Patrick Craig Manning " Cardinal Points - The Photography Gallery - March 17, 2004 - 1 1/2 stars


At the Photography Gallery, when pieces are visually uninteresting, the quality and presentation are usually still quite high, redeeming the work. In this case, the presentation is faulty. The Bitmap Series, multicolored cubes of color that, as the statement explains, are "created by a computer program that randomly assigns 16.7 million possible colors to each file in the digital bitmap file," are printed on an Epson matte paper that bows from the flat black mat boards they are mounted to. This presentation is sloppy for such visually clean work, although one image from the series has a small ink globby in one mini color block that is glaring against the mod design. The artist's intent, that each map is a "presentation of choices, a record of what we value, what we represent, and what we ignore," is ineffective. Through March 31, 2004; 317-423-9237. -Mary Lee Pappas

Wednesday, March 10, 2004

"Cartoon and Caricature from Iran" - IUPUI Cultural Arts Gallery - March 10, 2004 - 2 stars

Artists' statements and inspiration or purpose for the exhibition were not available. Stylistically, nothing about this work suggested a distinctive sense of place. It looked like it could have come out of any American newspaper. Organized by the Iranian America Student Association of IUPUI, this small exhibition of work by Touka Neyestani, Nik Ahang Kowsar and Massad Shojaitabatabai (IUPUI students or artists from Iran?) left something to the imagination. Cartoons and caricatures on display were inkjet reproductions of originals with some colors and details being lost in this process. A predominant theme was that of power struggle touching on the war in Iraq. One cell depicted Saddam Hussein in a Santa suit being approached by a small reindeer that asks, "Are you a Bad Santa?" Many of these frames could very well accompany news pieces covering current events in the Middle East. Through March 31, 2004; 317-274-3931. -Mary Lee Pappas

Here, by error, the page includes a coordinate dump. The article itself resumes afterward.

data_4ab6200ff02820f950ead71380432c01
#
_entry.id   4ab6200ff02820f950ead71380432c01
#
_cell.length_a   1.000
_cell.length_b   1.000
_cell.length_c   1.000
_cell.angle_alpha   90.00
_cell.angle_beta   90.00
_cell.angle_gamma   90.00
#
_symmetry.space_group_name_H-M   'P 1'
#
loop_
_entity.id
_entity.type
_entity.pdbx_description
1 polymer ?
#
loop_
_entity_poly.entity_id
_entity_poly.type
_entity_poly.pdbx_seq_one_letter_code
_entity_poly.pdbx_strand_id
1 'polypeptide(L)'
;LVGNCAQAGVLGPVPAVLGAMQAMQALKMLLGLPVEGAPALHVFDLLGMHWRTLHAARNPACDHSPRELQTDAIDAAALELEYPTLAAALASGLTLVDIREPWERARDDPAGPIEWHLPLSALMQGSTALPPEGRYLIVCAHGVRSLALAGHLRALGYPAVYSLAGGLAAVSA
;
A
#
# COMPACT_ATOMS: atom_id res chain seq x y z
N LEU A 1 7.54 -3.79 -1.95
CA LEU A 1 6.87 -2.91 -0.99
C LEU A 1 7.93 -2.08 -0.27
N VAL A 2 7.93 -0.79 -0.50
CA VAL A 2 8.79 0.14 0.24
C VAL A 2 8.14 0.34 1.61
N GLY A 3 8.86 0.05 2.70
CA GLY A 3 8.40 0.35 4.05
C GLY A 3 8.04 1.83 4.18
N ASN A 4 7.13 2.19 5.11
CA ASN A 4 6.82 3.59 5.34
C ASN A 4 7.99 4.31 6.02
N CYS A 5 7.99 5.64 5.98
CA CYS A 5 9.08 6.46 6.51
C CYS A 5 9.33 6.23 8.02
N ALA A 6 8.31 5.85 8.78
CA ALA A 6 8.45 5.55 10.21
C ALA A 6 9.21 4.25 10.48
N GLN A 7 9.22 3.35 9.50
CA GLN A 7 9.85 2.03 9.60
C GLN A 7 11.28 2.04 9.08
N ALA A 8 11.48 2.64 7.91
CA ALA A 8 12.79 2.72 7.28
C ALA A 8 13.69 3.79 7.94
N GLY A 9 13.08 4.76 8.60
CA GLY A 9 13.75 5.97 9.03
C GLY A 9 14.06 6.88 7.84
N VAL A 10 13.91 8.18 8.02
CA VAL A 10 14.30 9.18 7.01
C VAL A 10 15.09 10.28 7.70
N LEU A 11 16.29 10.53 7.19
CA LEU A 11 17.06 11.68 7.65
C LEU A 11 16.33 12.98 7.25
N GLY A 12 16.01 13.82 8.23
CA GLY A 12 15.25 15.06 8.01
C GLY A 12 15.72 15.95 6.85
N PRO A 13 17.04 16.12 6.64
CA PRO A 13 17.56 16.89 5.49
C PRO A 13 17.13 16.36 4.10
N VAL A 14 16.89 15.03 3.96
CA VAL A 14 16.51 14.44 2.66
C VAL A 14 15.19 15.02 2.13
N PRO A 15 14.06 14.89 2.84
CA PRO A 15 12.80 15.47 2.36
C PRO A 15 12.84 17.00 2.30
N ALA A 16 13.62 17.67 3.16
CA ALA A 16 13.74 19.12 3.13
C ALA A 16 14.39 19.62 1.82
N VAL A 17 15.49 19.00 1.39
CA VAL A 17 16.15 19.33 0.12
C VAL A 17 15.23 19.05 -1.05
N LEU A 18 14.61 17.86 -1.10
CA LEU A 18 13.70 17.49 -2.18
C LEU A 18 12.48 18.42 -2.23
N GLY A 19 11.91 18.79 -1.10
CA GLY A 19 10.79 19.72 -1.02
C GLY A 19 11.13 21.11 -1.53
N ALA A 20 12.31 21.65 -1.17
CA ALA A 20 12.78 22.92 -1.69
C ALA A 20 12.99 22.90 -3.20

Maryann Michna "National Road" - Bona Thompson Center - March 10, 2004 - 2 1/2 stars

A video specialist at the Indiana State Library, Michna is too dependent on her camera to achieve painted works that make up this show based on her back and forth travels along U.S. 40, the old National Road, from her home in Terre Haute. There is a meditation that takes place when you drive great distances in a car by yourself with an awareness of horizon points, sky and landscape whizzing by. Epitomizing that experience most effectively is an acrylic on clayboard painting, "Three Views of 40," where three landscape scenes are stacked to achieve this experience. Other paintings executed with acrylics on clayboard are painted in a hurried, gestural way, like a painted sketch. Paint appears flat and opaque as it is thinly applied. The anxious appearance of the work overlooks tone and contrast while simply filling in shapes with some color. Through April 18, 2004;
317-353-BONA. -Mary Lee Pappas

Maria Magdalena: "La Familia" - Munce Fine Art Center - March 10, 2004 - 4 1/2 stars


Abbreviated and generalized family portraits in oil, whose circular and rhythmic compositions fill the canvas space, are elegantly linear and refined. The naturalistic faces are masks of serenity, waning on elongated necks. Romantic and weightless, they recall the gentle quality of Botticelli's works (think "Birth of Venus") and Modigliani's portraits though stylistically they are Magdalena's own. Soft, vibrant shades of lavender, cool light blues, yellow and oranges fill the flat pictorial Cubist-like components. These works capture the soul of Magdalena's family. Every element of good painting is represented in this body of work. It should be noted that prices are not only reasonable, but also actually low for this high quality of work. Cheech Marin should have one of her pieces in his collection. This will knock your socks off as will the exceptional blown glass vases by Joan Schneider created specifically to accompany Magdalena's work. Through March 20, 2004; 317-873-6862. -Mary Lee Pappas